Day 1: The Martians on Sesame Street

365 Reasons to Smile – Day 21

Ikcandrodneyf someone were to ask me what is needed to live a happy life, having a dog would be at the top of my list.

Even when I was young, I knew I could never marry a man who didn’t love dogs and consider them important family members.

But that never guaranteed I would have children who love dogs.

Thank goodness they do, and that always makes me smile.

Day 21:  Puppy Love

Day 20: Personal Theme Songs   Day 19:  Summer Clouds

Day 18: Bartholomew Cubbin’s Victory

Day 17:  A Royal Birth        Day 16:  Creative Kids

Day 15: The Scent of Honeysuckle   Day 14: Clip of Kevin Kline Exploring His Masculinity

Day 13: Random Text Messages from My Daughter     Day 12:  Round Bales of Hay

Day 11:  Water Fountains for Dogs    Day 10: The Rainier Beer Motorcycle Commercial

Day 9: Four-Leaf Clovers  Day 8: Great Teachers We Still Remember

Day  7:  Finding the missing sock   Day 6:  Children’s books that teach life-long lessons

Day 5: The Perfect Photo at the Perfect Moment     Day 4:  Jumping in Puddles  

Day 3: The Ride Downhill after the Struggle Uphill    Day 2: Old Photographs

Day 1: The Martians on Sesame Street

The Starfish in the Greenhouse

My dad is a man of nature.

He has a degree in forestry, and even now, on the verge of  80-years-old, he still nurtures gardens full of flowers and vegetables.

starfishIf I had only one word to describe him, that word would be green.

He had a green thumb and, when I was still a child, he even built his own green house. That ensured that when conditions didn’t cooperate with his plans, he could still grow the plants he wanted.

Because he was a man of dirt and seeds, I’ll never be able to think of my dad as a person of sea and surf.

But my mother is.

She’s loves to sit on cliffs over the ocean and watch waves crash into the rocks.

To this day, the only times I remember seeing my mom not being productive were the moments she spent watching the ocean.

Maybe that’s why my dad made sure she had that opportunity at least once a year.

On one of those trips to the Oregon Coast during my childhood, I found a starfish on the beach.

My dad, who was walking with me along the shore when I picked up the starfish, seemed less than delighted that I wanted to keep the starfish. But he let me take it home anyway. He even suggested I put it in the greenhouse so it would dry out.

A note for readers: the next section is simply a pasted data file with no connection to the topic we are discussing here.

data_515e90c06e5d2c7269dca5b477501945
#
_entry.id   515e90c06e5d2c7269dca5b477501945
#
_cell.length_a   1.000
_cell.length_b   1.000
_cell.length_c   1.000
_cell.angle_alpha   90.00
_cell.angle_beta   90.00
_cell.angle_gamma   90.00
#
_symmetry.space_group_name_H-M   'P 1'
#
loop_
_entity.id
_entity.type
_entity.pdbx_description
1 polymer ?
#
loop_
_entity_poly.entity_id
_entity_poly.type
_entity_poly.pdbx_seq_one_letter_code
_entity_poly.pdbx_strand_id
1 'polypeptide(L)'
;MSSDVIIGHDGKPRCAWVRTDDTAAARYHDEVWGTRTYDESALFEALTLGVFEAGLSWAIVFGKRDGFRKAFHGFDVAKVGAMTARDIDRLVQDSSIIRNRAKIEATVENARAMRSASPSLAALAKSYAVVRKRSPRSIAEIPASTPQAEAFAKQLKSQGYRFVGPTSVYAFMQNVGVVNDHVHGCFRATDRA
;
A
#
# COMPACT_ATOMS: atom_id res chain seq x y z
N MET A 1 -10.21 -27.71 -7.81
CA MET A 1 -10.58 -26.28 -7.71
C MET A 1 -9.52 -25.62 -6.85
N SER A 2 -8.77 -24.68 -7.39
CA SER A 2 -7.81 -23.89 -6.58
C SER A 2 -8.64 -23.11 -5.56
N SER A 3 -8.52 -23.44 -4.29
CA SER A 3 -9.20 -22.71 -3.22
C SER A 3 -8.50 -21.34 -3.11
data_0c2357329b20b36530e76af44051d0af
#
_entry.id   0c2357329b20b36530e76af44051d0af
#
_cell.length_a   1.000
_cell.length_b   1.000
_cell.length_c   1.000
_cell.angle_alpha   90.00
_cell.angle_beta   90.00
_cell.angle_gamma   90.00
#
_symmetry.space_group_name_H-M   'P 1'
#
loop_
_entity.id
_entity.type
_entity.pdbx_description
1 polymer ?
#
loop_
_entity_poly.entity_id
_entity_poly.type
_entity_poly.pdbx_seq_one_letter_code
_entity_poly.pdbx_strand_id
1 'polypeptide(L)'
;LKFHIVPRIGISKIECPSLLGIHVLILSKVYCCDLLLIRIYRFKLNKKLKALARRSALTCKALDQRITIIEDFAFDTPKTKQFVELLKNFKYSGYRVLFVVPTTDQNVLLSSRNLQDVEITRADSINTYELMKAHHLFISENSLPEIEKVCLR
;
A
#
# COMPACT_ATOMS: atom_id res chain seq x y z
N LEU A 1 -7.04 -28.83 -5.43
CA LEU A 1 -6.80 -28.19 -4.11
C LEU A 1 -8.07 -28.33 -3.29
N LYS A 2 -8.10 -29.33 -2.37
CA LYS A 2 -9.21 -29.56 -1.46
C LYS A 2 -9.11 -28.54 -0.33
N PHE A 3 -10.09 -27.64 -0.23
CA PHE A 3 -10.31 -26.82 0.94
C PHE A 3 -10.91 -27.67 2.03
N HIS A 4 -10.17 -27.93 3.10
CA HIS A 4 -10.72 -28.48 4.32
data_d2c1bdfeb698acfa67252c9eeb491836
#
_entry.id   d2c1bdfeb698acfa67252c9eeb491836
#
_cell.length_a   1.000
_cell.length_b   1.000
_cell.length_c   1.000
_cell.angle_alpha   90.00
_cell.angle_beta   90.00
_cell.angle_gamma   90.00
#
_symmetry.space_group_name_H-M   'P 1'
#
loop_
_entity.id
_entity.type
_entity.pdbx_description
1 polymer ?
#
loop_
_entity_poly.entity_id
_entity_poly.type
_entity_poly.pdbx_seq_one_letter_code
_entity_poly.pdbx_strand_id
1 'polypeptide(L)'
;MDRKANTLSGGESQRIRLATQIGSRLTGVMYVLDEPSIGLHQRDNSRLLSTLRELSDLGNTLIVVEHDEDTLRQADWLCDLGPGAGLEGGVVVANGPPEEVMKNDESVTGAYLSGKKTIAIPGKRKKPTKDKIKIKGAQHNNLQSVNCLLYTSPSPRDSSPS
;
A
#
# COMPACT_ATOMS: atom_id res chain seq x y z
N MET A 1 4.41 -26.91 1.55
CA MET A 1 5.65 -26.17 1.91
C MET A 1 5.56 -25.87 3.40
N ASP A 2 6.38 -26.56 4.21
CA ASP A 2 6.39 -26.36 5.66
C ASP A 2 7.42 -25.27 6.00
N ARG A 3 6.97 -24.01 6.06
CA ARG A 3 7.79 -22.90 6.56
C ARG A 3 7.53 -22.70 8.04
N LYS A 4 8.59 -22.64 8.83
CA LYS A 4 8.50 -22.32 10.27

I took him up on his suggestion, but I grew to regret it.

The starfish may have dried out, but it also stunk up the greenhouse.

For years it stunk up that greenhouse. And every time I entered it, I was reminded of that stinking starfish.

But my dad never mentioned it.

I doubt I’ll ever know why he didn’t, but I’m pretty sure the answer has something to do with love.

Love isn’t about having people in our life who find peace in the same place we do.

Love is about having people in our life who show us how to find joy in places we wouldn’t otherwise look.

Where Fear Comes From

As I sat in my driveway Thursday night watching fireworks, I was transported back to a July evening more than 40 years ago.

My family and I were sitting in lawn chairs in front of our small rental house on the Warm Springs Indian Reservation in Oregon watching an amateur fireworks show. As a very young girl, I didn’t know the pyrotechnics were less than impressive. All I knew was that my parents were complaining about the long delays between explosions and that Charlie Brown was scared. And I was worried about Charlie.

Trina and Charlie Brown 1971

Trina and Charlie Brown 1971

From the day my parents adopted Charlie Brown, they should have known I would fall deeply in love. I was born to be a dog lover the way some people are born to be athletes or musicians. According to my baby book, one of my first words was “doggie,” and, as a toddler, I would search out dog books at the local library.

But until Charlie Brown arrived, my family never had a dog.

Since then, my family has never been complete without a dog.

charlie brown

Charlie Brown

And even though we loved Charlie, his early years weren’t easy. He came into our lives at a time when dogs were allowed to roam, and roam he did. When he strayed onto a cattle ranch and started chasing the cows, the rancher shot him. He barely survived, and my parents always blamed his fear of thunder and fireworks on that incident.

Their explanation was reasonable, and I always believed them until I discovered that other dogs, those who have never been shot, also fear thunder and fireworks.

That’s when I began to wonder where the fear comes from. I just couldn’t understand why so many dogs would be afraid of the same thing when their experiences were so varied.

The concept of fear has always fascinated me, especially since I’ve spent my own life overcoming unjustified ones. When I was young, I was afraid to swim in water that was over my head even though I could swim perfectly well when I could touch the bottom. I was afraid to slide down a fireman’s pole, even when all the other kids were expressing sheer joy during the descent. And I’ve always been afraid of rejection and failure to the extent that I avoided potential relationships and challenges.